The Family Curse
I believe that what I do and how I act will allow my children to be better than I am.
My mother always wanted things to be better for me than they were for her and I wanted the same thing for my children, I am sure most parents feel that way. Events in my life have made me look at the whole thing differently lately and have caused me to re-evaluate what “better” actually means for me and my family.
As my children were growing up, it was about financial security. My Mom didn’t want me to struggle the way she had to. I always wanted my children to have everything they needed so they could concentrate on their futures. My wife and I would tell them their jobs were school; their financial needs would be taken care of by us.
While important, I now know financial security was not the most important thing for my children. That whole philosophy has changed for me. Growing up, my mother would always say when it came to family making mistakes in one generation and then seeing children of that next generation making the same mistakes. She always said “Nobody is learning from anybody else”. My son calls it the “Family Curse”.
I always saw her words played out in the fact that many of my uncles and aunts, while wonderful men and women in their own right were alcoholics. I have seen those uncles and aunts who I love and admire bring forth a generation of alcoholics and drug abusers.
My destructive behavior did not manifest itself in alcohol or drugs it has caused harm to folks I love and I am ready to break the cycle.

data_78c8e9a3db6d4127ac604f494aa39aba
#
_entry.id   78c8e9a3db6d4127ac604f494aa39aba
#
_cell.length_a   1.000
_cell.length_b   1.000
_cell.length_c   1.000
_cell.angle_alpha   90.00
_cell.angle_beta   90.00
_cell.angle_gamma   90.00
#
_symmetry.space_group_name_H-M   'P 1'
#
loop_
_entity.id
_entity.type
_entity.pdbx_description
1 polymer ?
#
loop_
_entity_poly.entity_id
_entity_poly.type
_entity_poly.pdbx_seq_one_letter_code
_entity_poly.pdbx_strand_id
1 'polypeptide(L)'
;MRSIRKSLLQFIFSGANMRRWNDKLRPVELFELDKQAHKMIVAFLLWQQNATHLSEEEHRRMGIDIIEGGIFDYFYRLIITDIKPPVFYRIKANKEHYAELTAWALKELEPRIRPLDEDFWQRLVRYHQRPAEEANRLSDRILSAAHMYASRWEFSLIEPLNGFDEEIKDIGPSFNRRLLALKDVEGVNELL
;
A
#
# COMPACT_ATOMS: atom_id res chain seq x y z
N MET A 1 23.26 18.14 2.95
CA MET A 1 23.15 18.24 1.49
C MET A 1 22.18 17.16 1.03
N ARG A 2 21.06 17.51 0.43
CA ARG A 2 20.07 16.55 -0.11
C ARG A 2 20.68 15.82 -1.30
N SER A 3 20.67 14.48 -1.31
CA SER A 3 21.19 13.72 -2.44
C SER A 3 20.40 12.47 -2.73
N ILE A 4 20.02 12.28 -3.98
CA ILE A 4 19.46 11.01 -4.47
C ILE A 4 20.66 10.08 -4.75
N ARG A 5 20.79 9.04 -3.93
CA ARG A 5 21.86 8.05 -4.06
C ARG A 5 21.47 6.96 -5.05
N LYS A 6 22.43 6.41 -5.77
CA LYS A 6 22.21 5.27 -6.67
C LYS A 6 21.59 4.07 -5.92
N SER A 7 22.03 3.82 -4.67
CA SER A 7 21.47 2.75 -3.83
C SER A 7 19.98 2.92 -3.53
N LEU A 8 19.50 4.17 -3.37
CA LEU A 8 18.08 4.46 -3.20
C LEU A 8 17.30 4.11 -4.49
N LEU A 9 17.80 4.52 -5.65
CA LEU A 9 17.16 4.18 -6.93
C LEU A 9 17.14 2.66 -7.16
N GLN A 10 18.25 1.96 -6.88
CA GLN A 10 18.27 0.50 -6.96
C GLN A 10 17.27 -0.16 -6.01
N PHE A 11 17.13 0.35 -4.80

After finally taking responsibility for my own issues I understand where a better life starts for my children, it starts with my example. While many of the behaviors I have had with my children have been more positive than my own were, I know that those negative behaviors I exhibited during their formative years have shaped who they are and the types of adults they have become, how they deal with relationships, with hardship.
Recently, I have talked with each of my children about one or two things I did as they grew up where they looked for me for support or encouragement and I failed them. I told them I didn’t fail them because I didn’t care or love them, it was because some behaviors engrained into me since childhood had become automatic. Things I used as survival skills as a child are so engrained into me in times of crisis they became my default behavior. I described it to my wife on day as being caught in a storm. I would strap myself to a mast endure the storm and wait for it to pass.
After 56 years I am trying to use the wind and storms to my advantage. Sailing into them and staying at the wheel during the storm instead of holding on until it passes. My learning to be the captain of my ship, even at this age will hopefully serve as an example to my children as they begin life long relationships and start families.
The family curse ends with me